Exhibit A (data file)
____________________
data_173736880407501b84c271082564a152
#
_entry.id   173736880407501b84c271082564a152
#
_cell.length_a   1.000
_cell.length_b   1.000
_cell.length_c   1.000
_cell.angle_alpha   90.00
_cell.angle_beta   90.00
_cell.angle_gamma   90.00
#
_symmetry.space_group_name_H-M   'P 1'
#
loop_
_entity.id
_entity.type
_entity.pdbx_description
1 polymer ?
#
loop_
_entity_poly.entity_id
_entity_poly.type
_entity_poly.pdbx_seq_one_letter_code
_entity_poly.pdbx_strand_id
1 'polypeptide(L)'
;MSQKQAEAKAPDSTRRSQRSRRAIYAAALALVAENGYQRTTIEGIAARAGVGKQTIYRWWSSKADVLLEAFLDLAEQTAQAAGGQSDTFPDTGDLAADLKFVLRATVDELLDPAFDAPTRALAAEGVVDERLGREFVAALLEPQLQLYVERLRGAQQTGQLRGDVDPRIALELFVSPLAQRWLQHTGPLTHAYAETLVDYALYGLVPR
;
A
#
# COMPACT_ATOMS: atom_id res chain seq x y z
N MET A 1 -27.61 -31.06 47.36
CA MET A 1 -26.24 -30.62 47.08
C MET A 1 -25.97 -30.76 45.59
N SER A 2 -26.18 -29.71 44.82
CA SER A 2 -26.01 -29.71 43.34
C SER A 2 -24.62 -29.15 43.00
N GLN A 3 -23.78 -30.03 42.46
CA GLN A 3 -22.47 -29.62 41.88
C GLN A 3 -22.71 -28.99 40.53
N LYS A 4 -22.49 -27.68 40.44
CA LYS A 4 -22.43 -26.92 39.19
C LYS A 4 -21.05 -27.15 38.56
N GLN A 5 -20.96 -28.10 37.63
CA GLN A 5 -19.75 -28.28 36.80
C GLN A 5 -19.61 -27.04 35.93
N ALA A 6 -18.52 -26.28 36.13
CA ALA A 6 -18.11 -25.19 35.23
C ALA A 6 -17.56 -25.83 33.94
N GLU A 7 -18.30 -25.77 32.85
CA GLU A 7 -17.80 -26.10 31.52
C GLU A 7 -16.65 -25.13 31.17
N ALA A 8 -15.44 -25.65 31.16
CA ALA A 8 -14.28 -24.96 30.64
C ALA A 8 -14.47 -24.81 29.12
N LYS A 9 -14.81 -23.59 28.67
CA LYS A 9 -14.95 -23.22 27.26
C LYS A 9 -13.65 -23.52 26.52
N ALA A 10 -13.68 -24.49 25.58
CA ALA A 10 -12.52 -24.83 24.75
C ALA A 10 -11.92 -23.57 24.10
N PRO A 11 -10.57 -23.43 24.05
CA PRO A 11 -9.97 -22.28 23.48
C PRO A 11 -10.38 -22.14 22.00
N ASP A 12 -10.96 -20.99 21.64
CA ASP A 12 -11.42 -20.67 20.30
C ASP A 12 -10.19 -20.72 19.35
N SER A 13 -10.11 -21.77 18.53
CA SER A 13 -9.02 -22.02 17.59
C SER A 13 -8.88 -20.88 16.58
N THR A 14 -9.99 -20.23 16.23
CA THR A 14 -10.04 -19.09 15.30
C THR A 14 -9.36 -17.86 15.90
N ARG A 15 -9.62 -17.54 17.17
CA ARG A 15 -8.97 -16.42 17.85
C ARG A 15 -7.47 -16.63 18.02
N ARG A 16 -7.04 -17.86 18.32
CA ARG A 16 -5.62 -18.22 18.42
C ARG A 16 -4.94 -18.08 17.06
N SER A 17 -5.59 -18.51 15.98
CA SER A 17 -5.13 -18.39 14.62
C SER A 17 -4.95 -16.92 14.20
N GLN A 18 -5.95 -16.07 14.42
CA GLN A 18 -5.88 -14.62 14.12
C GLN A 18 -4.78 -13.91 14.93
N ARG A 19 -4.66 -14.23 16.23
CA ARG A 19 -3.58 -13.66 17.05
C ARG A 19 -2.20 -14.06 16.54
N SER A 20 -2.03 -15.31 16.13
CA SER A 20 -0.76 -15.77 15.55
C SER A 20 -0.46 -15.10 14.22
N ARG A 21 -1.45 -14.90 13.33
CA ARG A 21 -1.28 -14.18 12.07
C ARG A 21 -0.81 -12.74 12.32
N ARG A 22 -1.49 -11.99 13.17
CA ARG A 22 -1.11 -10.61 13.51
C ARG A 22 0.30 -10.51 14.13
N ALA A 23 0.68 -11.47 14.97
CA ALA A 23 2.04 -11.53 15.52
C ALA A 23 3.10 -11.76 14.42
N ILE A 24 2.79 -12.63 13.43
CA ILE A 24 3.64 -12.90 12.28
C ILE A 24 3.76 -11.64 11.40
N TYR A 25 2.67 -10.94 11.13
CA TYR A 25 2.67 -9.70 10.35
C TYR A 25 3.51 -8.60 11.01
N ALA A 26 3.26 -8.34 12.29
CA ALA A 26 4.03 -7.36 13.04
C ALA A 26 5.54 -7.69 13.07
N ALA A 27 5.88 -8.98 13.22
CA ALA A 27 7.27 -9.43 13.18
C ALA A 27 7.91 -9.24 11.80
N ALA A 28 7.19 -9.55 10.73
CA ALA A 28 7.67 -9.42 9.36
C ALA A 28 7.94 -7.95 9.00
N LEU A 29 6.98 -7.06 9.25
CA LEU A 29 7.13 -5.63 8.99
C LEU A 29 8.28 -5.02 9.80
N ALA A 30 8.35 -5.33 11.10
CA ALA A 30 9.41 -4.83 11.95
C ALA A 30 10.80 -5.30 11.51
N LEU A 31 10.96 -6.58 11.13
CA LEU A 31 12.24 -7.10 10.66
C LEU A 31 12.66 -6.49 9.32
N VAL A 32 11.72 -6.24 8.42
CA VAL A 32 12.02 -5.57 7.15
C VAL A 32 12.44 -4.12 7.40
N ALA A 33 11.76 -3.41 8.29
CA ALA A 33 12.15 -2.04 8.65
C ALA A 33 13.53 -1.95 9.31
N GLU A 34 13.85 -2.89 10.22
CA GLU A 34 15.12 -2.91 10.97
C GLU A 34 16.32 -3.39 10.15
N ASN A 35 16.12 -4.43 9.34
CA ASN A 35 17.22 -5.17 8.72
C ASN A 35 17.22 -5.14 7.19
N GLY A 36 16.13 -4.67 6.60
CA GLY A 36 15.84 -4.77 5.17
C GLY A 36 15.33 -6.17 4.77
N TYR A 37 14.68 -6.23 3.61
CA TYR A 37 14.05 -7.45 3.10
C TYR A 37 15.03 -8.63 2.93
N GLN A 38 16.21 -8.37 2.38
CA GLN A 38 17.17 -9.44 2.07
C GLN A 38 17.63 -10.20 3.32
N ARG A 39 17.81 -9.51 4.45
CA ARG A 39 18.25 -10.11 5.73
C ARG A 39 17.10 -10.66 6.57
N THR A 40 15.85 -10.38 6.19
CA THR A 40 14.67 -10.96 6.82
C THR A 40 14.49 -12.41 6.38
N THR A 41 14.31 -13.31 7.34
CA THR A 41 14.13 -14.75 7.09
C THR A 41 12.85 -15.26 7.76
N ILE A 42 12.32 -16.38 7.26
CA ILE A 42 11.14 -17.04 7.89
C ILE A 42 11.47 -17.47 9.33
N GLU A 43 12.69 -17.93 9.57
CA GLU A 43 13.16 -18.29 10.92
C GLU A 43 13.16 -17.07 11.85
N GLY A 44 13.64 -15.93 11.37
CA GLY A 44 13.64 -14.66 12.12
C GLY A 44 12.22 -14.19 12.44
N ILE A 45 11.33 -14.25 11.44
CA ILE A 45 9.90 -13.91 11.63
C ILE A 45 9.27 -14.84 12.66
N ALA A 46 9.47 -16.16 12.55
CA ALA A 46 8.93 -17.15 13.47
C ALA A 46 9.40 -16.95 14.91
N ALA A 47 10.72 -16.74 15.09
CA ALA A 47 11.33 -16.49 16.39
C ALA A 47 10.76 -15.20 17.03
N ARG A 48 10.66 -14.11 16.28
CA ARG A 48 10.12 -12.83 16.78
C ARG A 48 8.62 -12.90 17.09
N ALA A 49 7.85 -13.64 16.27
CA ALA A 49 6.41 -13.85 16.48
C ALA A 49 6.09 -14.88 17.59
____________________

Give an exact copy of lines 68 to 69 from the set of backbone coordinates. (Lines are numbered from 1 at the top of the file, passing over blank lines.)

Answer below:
CA SER A 13 -9.02 -22.02 17.59
C SER A 13 -8.88 -20.88 16.58